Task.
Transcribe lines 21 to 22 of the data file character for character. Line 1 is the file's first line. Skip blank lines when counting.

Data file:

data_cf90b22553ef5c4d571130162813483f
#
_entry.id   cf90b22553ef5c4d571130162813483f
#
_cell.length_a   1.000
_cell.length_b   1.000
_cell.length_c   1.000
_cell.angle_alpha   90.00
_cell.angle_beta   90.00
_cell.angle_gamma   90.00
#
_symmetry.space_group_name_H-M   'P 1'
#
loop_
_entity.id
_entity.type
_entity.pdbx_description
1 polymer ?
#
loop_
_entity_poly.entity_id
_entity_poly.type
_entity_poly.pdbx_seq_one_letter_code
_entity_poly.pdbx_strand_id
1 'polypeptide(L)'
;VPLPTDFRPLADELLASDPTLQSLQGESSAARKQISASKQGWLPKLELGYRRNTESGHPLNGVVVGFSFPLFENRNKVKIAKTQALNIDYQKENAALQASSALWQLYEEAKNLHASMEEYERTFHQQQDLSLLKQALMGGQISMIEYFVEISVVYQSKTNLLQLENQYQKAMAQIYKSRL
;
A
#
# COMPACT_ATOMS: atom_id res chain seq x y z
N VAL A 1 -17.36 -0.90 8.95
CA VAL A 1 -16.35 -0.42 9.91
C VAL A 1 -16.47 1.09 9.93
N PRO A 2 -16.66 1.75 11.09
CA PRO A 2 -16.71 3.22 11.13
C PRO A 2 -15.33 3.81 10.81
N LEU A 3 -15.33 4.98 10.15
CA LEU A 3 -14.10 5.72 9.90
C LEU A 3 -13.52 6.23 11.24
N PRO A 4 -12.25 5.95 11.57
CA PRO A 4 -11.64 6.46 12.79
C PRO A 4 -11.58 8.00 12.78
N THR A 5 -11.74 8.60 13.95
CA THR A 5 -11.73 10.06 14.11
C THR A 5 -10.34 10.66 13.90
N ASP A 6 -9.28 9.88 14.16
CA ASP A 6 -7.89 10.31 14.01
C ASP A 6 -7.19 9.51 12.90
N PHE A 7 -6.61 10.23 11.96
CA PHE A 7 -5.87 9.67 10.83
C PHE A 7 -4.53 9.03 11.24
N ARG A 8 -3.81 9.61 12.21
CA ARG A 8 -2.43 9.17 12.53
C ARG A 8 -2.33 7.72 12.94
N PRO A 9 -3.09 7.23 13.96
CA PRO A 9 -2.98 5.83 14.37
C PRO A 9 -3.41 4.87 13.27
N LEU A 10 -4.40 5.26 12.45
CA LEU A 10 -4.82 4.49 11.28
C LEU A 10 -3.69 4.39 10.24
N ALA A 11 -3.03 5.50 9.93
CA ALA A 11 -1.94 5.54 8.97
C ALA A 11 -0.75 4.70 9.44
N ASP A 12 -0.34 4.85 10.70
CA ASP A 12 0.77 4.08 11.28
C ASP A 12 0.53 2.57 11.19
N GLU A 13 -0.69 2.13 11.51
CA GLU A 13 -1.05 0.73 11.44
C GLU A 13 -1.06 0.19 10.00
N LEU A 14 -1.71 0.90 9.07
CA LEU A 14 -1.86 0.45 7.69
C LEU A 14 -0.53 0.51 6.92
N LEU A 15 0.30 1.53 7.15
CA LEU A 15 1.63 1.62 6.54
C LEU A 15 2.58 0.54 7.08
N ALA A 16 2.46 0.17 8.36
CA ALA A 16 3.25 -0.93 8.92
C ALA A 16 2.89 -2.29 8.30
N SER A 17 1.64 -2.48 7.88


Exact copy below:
_entity_poly.entity_id
_entity_poly.type